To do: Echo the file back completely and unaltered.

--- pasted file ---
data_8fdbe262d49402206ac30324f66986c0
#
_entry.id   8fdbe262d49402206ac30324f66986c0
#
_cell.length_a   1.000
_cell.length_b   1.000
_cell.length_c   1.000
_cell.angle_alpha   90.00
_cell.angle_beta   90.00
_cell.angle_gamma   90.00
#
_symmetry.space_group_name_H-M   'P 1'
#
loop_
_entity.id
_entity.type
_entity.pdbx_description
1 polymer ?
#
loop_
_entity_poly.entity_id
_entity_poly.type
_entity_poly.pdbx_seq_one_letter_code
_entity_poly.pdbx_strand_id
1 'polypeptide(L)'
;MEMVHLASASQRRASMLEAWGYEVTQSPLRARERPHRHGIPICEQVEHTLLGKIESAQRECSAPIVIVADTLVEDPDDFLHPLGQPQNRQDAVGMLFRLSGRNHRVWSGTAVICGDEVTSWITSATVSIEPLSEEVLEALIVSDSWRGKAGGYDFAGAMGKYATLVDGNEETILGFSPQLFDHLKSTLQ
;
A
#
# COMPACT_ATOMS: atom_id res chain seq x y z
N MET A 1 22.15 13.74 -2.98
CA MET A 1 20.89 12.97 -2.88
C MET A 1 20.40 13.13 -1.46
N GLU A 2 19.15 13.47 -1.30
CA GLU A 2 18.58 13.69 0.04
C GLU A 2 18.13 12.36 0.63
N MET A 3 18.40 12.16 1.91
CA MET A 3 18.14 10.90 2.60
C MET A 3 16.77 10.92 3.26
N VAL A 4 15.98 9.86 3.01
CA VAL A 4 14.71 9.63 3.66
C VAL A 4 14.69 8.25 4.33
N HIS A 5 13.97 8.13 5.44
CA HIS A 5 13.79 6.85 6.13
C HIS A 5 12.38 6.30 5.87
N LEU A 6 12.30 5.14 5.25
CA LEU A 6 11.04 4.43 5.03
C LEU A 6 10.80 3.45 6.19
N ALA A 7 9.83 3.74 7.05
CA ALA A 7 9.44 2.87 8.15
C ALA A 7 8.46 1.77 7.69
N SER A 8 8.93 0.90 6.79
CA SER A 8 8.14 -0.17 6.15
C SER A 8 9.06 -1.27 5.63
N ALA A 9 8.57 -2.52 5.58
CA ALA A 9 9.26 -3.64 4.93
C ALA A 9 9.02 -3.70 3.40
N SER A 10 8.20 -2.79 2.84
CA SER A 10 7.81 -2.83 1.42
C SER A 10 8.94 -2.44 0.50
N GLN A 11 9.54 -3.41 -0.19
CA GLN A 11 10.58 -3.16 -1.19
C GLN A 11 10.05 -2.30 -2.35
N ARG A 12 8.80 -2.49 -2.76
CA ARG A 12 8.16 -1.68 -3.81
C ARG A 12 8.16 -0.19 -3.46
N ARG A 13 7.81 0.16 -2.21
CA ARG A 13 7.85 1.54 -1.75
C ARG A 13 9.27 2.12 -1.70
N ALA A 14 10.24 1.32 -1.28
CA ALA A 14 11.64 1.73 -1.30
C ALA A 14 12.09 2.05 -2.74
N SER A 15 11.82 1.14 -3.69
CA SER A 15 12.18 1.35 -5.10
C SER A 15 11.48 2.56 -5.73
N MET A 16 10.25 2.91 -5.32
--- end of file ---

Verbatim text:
data_8fdbe262d49402206ac30324f66986c0
#
_entry.id   8fdbe262d49402206ac30324f66986c0
#
_cell.length_a   1.000
_cell.length_b   1.000
_cell.length_c   1.000
_cell.angle_alpha   90.00
_cell.angle_beta   90.00
_cell.angle_gamma   90.00
#
_symmetry.space_group_name_H-M   'P 1'
#
loop_
_entity.id
_entity.type
_entity.pdbx_description
1 polymer ?
#
loop_
_entity_poly.entity_id
_entity_poly.type
_entity_poly.pdbx_seq_one_letter_code
_entity_poly.pdbx_strand_id
1 'polypeptide(L)'
;MEMVHLASASQRRASMLEAWGYEVTQSPLRARERPHRHGIPICEQVEHTLLGKIESAQRECSAPIVIVADTLVEDPDDFLHPLGQPQNRQDAVGMLFRLSGRNHRVWSGTAVICGDEVTSWITSATVSIEPLSEEVLEALIVSDSWRGKAGGYDFAGAMGKYATLVDGNEETILGFSPQLFDHLKSTLQ
;
A
#
# COMPACT_ATOMS: atom_id res chain seq x y z
N MET A 1 22.15 13.74 -2.98
CA MET A 1 20.89 12.97 -2.88
C MET A 1 20.40 13.13 -1.46
N GLU A 2 19.15 13.47 -1.30
CA GLU A 2 18.58 13.69 0.04
C GLU A 2 18.13 12.36 0.63
N MET A 3 18.40 12.16 1.91
CA MET A 3 18.14 10.90 2.60
C MET A 3 16.77 10.92 3.26
N VAL A 4 15.98 9.86 3.01
CA VAL A 4 14.71 9.63 3.66
C VAL A 4 14.69 8.25 4.33
N HIS A 5 13.97 8.13 5.44
CA HIS A 5 13.79 6.85 6.13
C HIS A 5 12.38 6.30 5.87
N LEU A 6 12.30 5.14 5.25
CA LEU A 6 11.04 4.43 5.03
C LEU A 6 10.80 3.45 6.19
N ALA A 7 9.83 3.74 7.05
CA ALA A 7 9.44 2.87 8.15
C ALA A 7 8.46 1.77 7.69
N SER A 8 8.93 0.90 6.79
CA SER A 8 8.14 -0.17 6.15
C SER A 8 9.06 -1.27 5.63
N ALA A 9 8.57 -2.52 5.58
CA ALA A 9 9.26 -3.64 4.93
C ALA A 9 9.02 -3.70 3.40
N SER A 10 8.20 -2.79 2.84
CA SER A 10 7.81 -2.83 1.42
C SER A 10 8.94 -2.44 0.50
N GLN A 11 9.54 -3.41 -0.19
CA GLN A 11 10.58 -3.16 -1.19
C GLN A 11 10.05 -2.30 -2.35
N ARG A 12 8.80 -2.49 -2.76
CA ARG A 12 8.16 -1.68 -3.81
C ARG A 12 8.16 -0.19 -3.46
N ARG A 13 7.81 0.16 -2.21
CA ARG A 13 7.85 1.54 -1.75
C ARG A 13 9.27 2.12 -1.70
N ALA A 14 10.24 1.32 -1.28
CA ALA A 14 11.64 1.73 -1.30
C ALA A 14 12.09 2.05 -2.74
N SER A 15 11.82 1.14 -3.69
CA SER A 15 12.18 1.35 -5.10
C SER A 15 11.48 2.56 -5.73
N MET A 16 10.25 2.91 -5.32